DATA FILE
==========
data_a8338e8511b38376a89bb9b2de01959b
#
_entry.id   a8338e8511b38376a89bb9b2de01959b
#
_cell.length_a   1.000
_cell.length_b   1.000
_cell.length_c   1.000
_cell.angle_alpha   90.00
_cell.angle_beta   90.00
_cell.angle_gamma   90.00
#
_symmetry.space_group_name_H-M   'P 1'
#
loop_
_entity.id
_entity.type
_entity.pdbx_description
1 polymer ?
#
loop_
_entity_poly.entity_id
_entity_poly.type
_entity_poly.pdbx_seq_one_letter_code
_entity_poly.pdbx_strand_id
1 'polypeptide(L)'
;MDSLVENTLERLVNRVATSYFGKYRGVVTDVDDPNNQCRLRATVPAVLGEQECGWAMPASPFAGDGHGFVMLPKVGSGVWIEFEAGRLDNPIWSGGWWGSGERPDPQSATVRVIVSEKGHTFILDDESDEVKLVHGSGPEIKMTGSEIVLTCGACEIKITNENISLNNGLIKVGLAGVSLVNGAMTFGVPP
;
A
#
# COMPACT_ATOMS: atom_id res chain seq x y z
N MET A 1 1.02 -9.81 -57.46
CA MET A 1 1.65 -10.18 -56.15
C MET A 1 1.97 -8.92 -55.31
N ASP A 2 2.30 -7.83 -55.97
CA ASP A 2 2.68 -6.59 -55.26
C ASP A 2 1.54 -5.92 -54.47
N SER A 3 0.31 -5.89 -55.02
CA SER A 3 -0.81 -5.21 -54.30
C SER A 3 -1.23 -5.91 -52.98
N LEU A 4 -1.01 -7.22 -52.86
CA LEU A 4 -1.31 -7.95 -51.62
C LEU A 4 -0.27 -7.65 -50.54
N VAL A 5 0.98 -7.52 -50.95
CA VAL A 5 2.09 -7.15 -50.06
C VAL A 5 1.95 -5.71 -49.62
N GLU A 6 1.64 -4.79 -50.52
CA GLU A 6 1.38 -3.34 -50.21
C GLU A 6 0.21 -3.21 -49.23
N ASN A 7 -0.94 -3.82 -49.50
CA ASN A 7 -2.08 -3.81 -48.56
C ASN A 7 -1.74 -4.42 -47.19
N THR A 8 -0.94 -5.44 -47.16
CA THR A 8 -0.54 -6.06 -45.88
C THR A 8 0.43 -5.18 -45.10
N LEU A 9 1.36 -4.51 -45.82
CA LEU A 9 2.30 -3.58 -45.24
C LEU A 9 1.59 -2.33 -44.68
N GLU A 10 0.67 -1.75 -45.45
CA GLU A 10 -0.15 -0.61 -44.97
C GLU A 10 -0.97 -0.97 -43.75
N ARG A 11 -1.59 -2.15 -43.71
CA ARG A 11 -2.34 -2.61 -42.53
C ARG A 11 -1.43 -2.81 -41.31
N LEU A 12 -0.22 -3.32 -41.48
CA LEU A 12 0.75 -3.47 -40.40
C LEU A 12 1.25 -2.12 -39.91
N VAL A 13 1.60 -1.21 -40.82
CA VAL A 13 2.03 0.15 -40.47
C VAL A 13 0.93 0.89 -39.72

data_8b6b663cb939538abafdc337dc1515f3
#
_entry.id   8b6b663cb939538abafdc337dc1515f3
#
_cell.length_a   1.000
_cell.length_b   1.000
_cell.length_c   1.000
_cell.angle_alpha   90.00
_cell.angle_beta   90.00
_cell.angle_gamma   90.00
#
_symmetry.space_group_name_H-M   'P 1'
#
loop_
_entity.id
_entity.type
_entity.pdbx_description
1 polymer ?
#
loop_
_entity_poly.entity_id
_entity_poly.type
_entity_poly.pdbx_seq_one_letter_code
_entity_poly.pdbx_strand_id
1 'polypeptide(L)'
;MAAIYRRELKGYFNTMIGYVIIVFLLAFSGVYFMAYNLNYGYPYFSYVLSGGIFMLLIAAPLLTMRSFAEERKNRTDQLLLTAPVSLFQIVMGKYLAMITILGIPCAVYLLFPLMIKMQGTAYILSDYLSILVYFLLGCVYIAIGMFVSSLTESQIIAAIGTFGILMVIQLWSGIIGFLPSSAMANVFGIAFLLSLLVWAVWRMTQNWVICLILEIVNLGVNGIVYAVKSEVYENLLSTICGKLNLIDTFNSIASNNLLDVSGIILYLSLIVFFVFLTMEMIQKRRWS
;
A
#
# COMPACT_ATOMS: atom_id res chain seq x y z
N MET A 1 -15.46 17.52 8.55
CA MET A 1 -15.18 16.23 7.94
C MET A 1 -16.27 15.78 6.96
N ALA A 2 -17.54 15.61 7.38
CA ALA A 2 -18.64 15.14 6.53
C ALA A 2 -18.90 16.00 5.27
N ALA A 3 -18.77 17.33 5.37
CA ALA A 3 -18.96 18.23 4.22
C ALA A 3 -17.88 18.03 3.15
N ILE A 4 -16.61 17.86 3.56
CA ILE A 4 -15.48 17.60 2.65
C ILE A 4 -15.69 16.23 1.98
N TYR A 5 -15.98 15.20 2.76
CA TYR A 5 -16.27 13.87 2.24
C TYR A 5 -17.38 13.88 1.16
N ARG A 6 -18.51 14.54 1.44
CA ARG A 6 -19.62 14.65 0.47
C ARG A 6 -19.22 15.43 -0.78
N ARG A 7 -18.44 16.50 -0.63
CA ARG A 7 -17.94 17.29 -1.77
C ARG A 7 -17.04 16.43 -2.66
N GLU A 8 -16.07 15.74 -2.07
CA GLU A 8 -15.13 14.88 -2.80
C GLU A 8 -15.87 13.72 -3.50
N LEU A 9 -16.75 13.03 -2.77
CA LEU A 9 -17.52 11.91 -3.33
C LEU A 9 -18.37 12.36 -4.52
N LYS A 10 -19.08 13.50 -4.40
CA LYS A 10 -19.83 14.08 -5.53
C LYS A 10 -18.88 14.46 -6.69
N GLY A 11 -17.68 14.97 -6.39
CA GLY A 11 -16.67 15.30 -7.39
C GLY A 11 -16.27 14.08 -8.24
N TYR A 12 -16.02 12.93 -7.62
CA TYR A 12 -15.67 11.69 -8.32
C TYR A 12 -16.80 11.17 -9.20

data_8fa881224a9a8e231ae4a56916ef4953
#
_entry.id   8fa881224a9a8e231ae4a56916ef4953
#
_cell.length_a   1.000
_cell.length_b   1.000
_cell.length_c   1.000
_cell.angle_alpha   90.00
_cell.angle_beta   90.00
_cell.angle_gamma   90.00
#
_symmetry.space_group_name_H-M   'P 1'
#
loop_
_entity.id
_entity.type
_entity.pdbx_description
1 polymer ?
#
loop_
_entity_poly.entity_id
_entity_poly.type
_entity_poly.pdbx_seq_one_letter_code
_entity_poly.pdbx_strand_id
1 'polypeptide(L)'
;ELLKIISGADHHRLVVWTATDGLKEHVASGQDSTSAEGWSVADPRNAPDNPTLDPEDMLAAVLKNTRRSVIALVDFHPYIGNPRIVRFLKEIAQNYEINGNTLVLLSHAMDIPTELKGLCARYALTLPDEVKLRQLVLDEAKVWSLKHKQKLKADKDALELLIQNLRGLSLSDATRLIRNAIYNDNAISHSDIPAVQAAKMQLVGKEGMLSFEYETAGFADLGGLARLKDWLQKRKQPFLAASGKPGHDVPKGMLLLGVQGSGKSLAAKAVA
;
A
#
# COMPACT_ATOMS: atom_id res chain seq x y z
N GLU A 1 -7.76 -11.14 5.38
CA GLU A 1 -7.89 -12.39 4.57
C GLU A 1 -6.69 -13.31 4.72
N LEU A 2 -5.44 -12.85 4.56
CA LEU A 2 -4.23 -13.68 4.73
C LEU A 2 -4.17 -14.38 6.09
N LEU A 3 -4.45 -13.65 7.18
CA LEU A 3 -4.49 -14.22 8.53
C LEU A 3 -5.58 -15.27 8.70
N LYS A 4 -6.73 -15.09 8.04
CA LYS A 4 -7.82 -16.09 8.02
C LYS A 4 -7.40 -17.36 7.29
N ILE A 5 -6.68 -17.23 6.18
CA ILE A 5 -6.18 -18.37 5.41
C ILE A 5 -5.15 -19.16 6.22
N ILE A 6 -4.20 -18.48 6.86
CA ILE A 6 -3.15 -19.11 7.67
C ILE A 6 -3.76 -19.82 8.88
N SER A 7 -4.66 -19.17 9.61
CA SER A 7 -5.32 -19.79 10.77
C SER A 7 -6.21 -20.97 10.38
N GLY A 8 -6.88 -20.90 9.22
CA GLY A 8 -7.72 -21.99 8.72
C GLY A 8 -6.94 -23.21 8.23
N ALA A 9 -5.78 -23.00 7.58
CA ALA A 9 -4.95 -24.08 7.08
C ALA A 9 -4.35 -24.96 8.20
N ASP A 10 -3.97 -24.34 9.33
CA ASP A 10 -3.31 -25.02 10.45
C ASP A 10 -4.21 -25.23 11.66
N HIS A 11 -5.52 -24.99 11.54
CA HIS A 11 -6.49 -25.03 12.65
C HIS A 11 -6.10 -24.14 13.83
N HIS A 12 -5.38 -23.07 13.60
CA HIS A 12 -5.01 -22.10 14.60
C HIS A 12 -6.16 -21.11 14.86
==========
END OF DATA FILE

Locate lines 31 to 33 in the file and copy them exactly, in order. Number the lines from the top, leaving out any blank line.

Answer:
N MET A 1 1.02 -9.81 -57.46
CA MET A 1 1.65 -10.18 -56.15
C MET A 1 1.97 -8.92 -55.31